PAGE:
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Friday, July 17, 2009



Now that we're past Madame X's ten-issue origin details, the ongoing story arcs have begun in earnest with part one of the five-part "Exodus Noir." It's 1940 in New York City and the immortal seeress has set up shop in Greenwich Village, from whence she engages in clandestine investigation of occurrences well outside the ken of ordinary mortals. The first case we're made privy to involves the mysterious death by spontaneous combustion of Colin Shepherd and also features a B story relating Madame X's life and sapphic dalliances in Spain during the Inquisition. This series' first artist, Amy Reeder Hadley, is apparently sitting this arc out and turning over the art chores to Madame Xanadu's original designer, the uber-talented Mike Kaluta, and while I will miss her charming art I'm delighted to get a five-month dose of Kaluta's gorgeous period-piece stylings. (I do hope she comes back, though.) Matt Wagner's scripting is as good as ever and I remain a loyal reader, although I may just stack up the subsequent chapters in this story and read them in one satisfying chunk. I've said it before and I'll say it again: MADAME XANADU is the best thing to come out of Vertigo in ages and it's nice to see a character who's been around for thirty-plus years receive stories worthy of her impressive initial visual promise. RECOMMENDED.


Another terrific issue of Marvel's best current superhero title. Our heroes find themselves placed firmly on Norman Osborn's shit list, most of team jets to Nevada to deal with an unrelated problem and end up on the wrong end of a totally out of control Hulk, and Jimmy Woo finally discovers what happened to his long-ago love, Suwan. Let me put it this way: the Yellow Claw may be dead, but get ready face the talons of the Jade Claw.

NEXUS #101/102

NEXUS, when it's on form, is one of the best comics ever, and those of us who keep returning to it hold it in our hearts like a favorite on again/off again lover that you just can't quite get over and their rare visits are always welcome. But every time they return you know it's only for a little while, and with each visit the magic that was once there is recaptured in small fits and starts, but it just ain't ever gonna be the same. Such is my situation with this series. Finally showing up after just shy of a year and a half's wait between issues, NEXUS has returned with two issues packed between its covers. "Space Opera" concludes with the Liberator kicking the ass of the Elvonic Order like nobody's business, Sundra proving the old truth about why it's a bad idea to threaten a mother's child, and the deaths of two major cast members, one of whom was a favorite of Yer Bunche — no, it's not Judah — , but even with all of this going on I felt the whole thing ended with more of a fizzle than a bang. Rude's art is impeccable as always, so the problem lies with a so-so script, coupled with the fact that the only real "event" to "Space Opera" was that it was the return of NEXUS proper after years of nothing. And even that non-event has been kicked in the ass by the announcement that this will be the last we see of this series for the foreseeable future, due to publishing problems and the like. For longtime NEXUS fans this will be a must-read, but other than the two deaths there's simply not much going on here. The one plot element that I'm dying to see play out is what's sure to be a painful meeting between Horatio and his daughters, Scarlett and Sheena, in the wake of certain plot developments, but who knows when, or even if, we'll ever see that?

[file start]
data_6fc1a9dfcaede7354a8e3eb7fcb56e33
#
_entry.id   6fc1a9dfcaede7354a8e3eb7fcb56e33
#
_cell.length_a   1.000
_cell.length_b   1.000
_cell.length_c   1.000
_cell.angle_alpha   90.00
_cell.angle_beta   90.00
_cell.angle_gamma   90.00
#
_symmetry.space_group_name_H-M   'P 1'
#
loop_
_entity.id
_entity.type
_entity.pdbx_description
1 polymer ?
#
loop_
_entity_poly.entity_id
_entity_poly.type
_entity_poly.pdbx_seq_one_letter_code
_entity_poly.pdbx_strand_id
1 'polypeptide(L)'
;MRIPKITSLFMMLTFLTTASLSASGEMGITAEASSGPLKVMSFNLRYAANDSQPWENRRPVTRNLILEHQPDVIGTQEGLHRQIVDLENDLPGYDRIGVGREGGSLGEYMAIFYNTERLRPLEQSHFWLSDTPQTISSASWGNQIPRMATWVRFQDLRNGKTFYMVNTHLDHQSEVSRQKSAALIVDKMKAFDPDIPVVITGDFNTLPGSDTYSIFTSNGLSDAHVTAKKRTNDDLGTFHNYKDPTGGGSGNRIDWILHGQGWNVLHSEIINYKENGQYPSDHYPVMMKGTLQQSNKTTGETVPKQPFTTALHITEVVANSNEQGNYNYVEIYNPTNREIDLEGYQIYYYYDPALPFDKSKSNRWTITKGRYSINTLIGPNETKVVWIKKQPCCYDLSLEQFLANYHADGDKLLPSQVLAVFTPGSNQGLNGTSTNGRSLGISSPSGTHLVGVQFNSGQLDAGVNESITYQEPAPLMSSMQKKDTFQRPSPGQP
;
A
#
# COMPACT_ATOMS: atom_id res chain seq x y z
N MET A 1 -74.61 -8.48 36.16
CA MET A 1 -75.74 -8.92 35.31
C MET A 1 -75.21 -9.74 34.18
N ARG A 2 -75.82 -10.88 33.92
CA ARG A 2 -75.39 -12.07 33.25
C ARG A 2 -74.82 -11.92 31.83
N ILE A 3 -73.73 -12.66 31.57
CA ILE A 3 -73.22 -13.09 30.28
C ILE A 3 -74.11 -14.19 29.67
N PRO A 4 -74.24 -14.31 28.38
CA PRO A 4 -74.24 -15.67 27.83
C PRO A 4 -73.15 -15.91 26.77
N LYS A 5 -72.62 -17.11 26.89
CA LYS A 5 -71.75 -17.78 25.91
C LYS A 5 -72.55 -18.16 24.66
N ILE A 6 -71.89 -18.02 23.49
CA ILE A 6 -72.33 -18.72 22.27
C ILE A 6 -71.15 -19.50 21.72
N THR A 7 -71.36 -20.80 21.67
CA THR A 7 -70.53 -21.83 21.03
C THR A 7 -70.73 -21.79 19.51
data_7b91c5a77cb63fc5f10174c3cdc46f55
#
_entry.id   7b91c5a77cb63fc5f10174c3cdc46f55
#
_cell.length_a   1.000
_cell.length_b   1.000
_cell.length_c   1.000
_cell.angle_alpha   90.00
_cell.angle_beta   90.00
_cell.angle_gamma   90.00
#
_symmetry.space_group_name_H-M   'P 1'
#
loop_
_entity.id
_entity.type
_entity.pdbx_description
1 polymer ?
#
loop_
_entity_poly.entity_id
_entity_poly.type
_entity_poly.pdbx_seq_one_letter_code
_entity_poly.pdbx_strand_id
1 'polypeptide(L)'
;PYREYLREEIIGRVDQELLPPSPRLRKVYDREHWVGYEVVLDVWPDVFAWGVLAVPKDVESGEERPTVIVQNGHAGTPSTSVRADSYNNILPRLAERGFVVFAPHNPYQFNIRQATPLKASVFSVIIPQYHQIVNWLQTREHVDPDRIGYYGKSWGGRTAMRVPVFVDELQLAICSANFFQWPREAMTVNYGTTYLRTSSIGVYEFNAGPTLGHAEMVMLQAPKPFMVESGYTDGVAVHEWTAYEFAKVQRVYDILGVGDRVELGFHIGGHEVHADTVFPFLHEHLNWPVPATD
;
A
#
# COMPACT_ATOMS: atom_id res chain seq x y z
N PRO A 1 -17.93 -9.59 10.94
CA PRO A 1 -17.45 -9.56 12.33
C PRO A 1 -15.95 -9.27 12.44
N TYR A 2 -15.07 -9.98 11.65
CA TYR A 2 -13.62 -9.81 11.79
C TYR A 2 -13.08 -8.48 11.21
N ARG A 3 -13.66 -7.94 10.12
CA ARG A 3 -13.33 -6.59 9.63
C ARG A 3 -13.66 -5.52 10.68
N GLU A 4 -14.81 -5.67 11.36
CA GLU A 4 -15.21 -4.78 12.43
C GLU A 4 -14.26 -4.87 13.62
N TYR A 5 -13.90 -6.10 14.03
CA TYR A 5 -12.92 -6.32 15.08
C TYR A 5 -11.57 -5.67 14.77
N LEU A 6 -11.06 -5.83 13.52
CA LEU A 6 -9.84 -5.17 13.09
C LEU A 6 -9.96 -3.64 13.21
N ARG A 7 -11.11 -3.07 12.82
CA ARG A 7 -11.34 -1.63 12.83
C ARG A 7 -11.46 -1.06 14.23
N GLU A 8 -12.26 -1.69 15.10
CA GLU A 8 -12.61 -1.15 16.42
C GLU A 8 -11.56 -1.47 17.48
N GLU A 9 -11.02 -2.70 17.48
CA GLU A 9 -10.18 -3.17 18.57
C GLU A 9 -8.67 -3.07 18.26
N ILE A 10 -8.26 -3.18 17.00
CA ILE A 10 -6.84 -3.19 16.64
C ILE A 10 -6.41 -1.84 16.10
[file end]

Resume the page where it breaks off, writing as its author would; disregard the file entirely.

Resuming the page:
The seemingly interminable prologue to BLACKEST NIGHT finally comes to an end as Hal Jordan deals with the towering avarice of the Orange lantern and witnesses yet more frustrating chicanery from the so-called Guardians of the Universe. And then something really fucked-up happens...


And now, on to BLACKEST NIGHT...But wait! First we get the origin of Black Hand, the presumed main antagonist in BLACKEST NIGHT, and while it's taken a dog's age to get to the start of this fucking story — hell, it still hasn't started as of this issue — this look into what makes Black hand tick is one of the most disturbing villain origins yet seen in mainstream comics. If this guy's as fucked in the head as we're shown, I can't wait to dive straight into the deep end of his insane and utterly morbid villainy. Bring it on!


Now this is what I'm talking about! Nasty from the get-go — we get the Black Hand sensually licking the disinterred skull of Bruce Wayne on page 2, ferfucksake — this looks like it'll shape up to be an epic of death, doom, and destruction that will require the full might of the entire Lantern spectrum to stand against what the Black hand is up to. I'm not certain I've worked out all the particulars, but if the Black Hand's plan is what I think it is, it may take even more than all the Lanterns to handle this shit... A very solid first chapter, but let's see where it goes. RECOMMENDED.